Historically, the high cost of the vaccine and challenges of reaching adolescent girls to deliver immunisation have been barriers to introduction in low-income countries. Gavi is working to bridge the equity gap by providing support for HPV vaccine and ensuring sustainable prices.
Gavi supports HPV vaccines for national introduction, with immunisation of multi-age cohorts of girls in the age range 9–14 years. However, due to ongoing supply constraints, countries have had to adapt their programmatic strategy by vaccinating a single cohort to introduce and the remaining multi-age cohort when supply is available.
WHO recommends that countries use HPV delivery strategies that are compatible with their health systems infrastructure and cold-chain capacity; are affordable, cost-effective and sustainable; and achieve the highest possible coverage. The highest priority should be given to vaccination strategies that include populations who are less likely to have access to screening for cervical cancer later in life. Opportunities to link vaccine delivery to other health interventions targeting adolescent girls should also be explored.
In 2016, the Gavi Board approved two main changes in the HPV programme, following a recommendation by the WHO Strategic Advisory Group of Experts (SAGE) on Immunization.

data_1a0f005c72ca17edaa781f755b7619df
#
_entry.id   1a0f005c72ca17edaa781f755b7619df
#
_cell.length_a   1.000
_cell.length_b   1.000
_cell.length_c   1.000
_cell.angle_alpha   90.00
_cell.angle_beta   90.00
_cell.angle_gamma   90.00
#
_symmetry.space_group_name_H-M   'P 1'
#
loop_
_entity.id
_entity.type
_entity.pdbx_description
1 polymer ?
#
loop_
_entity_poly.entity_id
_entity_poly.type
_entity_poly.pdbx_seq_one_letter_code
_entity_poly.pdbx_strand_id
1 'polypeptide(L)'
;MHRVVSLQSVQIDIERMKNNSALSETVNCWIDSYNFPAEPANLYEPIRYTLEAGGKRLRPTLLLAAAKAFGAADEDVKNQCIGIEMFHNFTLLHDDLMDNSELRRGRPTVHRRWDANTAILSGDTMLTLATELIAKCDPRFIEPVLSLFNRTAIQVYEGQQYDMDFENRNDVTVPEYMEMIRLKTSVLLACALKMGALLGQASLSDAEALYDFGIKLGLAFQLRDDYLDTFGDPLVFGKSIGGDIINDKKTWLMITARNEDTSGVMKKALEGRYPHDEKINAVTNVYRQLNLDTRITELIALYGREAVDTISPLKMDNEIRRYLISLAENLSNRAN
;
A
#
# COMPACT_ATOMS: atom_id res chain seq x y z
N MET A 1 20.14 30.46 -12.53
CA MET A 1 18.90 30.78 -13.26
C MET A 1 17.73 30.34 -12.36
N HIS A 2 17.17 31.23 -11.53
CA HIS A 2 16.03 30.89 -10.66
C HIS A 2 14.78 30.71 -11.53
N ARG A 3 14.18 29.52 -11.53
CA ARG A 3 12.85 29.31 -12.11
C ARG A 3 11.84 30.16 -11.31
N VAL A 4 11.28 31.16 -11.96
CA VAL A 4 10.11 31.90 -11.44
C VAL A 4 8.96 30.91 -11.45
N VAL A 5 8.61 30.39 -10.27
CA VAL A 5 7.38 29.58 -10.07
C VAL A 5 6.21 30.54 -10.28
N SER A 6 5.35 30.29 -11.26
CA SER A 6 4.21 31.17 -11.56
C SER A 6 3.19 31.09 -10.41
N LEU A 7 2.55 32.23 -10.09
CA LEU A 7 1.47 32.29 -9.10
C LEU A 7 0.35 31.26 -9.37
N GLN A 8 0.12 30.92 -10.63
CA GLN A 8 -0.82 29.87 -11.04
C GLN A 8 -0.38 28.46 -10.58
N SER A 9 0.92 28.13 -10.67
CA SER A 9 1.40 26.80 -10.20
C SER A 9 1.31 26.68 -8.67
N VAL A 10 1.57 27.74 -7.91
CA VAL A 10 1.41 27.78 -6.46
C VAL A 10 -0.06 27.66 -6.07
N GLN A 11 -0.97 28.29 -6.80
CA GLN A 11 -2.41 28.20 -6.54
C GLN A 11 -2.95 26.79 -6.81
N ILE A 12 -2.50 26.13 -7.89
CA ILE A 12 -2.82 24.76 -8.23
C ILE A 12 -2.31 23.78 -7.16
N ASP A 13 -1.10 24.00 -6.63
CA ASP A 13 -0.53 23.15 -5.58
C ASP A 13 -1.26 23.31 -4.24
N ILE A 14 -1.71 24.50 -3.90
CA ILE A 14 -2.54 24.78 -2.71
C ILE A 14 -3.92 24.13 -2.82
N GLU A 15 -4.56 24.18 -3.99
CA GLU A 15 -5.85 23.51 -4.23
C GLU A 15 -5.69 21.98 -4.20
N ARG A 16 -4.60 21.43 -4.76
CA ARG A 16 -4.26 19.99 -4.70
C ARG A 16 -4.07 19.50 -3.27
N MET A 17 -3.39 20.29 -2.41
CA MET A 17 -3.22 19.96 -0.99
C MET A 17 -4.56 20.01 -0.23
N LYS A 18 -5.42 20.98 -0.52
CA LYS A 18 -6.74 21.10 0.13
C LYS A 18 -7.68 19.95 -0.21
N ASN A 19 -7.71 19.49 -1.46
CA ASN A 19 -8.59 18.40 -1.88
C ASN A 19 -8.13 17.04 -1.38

First, countries can now apply directly for Gavi support to fund national introductions rather than starting with a demonstration programme. Countries also have the option of a phased introduction.
Second, countries can opt to vaccinate multiple age groups – between 9 and 14 years – in the first year of their programme, depending on supply availability.
Gavi works with cancer groups, as well as reproductive health and women’s organisations, to help countries deliver HPV vaccines cost-effectively. These partnerships also identify opportunities to integrate HPV vaccination with other health interventions for girls. These include adolescent reproductive health, HIV prevention, nutrition, family planning and safe motherhood. Where feasible, they have also helped to push through comprehensive cervical cancer prevention plans which include vaccination of young girls and screening and treatment of women.